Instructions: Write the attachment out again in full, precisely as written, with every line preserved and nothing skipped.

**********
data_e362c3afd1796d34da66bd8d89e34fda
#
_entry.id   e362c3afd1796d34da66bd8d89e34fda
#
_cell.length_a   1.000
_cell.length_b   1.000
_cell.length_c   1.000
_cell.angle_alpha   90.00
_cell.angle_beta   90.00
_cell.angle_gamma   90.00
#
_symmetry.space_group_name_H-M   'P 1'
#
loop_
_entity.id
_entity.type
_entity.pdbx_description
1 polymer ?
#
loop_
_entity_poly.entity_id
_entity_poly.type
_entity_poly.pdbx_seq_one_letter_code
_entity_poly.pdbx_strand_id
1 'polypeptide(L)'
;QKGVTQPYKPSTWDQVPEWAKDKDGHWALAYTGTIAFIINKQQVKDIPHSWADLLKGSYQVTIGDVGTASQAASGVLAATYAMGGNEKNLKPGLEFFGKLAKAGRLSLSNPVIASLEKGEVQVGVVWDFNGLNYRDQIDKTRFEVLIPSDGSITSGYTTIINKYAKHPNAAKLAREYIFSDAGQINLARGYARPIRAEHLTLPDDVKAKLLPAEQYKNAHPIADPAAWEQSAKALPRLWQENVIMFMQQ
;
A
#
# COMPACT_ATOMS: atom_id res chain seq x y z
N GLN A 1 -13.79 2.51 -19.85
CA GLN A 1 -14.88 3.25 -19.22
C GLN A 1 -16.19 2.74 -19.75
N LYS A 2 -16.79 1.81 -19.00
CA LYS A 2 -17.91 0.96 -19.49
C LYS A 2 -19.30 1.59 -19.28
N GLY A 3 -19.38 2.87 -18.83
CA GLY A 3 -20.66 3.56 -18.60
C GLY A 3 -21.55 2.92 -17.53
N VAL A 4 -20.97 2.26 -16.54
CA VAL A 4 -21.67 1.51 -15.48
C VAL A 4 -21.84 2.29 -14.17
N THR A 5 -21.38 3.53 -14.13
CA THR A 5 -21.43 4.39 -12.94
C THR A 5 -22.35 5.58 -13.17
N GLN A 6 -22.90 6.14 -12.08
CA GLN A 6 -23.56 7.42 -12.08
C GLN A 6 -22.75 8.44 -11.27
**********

data_e362c3afd1796d34da66bd8d89e34fda
#
_entry.id   e362c3afd1796d34da66bd8d89e34fda
#
_cell.length_a   1.000
_cell.length_b   1.000
_cell.length_c   1.000
_cell.angle_alpha   90.00
_cell.angle_beta   90.00
_cell.angle_gamma   90.00
#
_symmetry.space_group_name_H-M   'P 1'
#
loop_
_entity.id
_entity.type
_entity.pdbx_description
1 polymer ?
#
loop_
_entity_poly.entity_id
_entity_poly.type
_entity_poly.pdbx_seq_one_letter_code
_entity_poly.pdbx_strand_id
1 'polypeptide(L)'
;QKGVTQPYKPSTWDQVPEWAKDKDGHWALAYTGTIAFIINKQQVKDIPHSWADLLKGSYQVTIGDVGTASQAASGVLAATYAMGGNEKNLKPGLEFFGKLAKAGRLSLSNPVIASLEKGEVQVGVVWDFNGLNYRDQIDKTRFEVLIPSDGSITSGYTTIINKYAKHPNAAKLAREYIFSDAGQINLARGYARPIRAEHLTLPDDVKAKLLPAEQYKNAHPIADPAAWEQSAKALPRLWQENVIMFMQQ
;
A
#
# COMPACT_ATOMS: atom_id res chain seq x y z
N GLN A 1 -13.79 2.51 -19.85
CA GLN A 1 -14.88 3.25 -19.22
C GLN A 1 -16.19 2.74 -19.75
N LYS A 2 -16.79 1.81 -19.00
CA LYS A 2 -17.91 0.96 -19.49
C LYS A 2 -19.30 1.59 -19.28
N GLY A 3 -19.38 2.87 -18.83
CA GLY A 3 -20.66 3.56 -18.60
C GLY A 3 -21.55 2.92 -17.53
N VAL A 4 -20.97 2.26 -16.54
CA VAL A 4 -21.67 1.51 -15.48
C VAL A 4 -21.84 2.29 -14.17
N THR A 5 -21.38 3.53 -14.13
CA THR A 5 -21.43 4.39 -12.94
C THR A 5 -22.35 5.58 -13.17
N GLN A 6 -22.90 6.14 -12.08
CA GLN A 6 -23.56 7.42 -12.08
C GLN A 6 -22.75 8.44 -11.27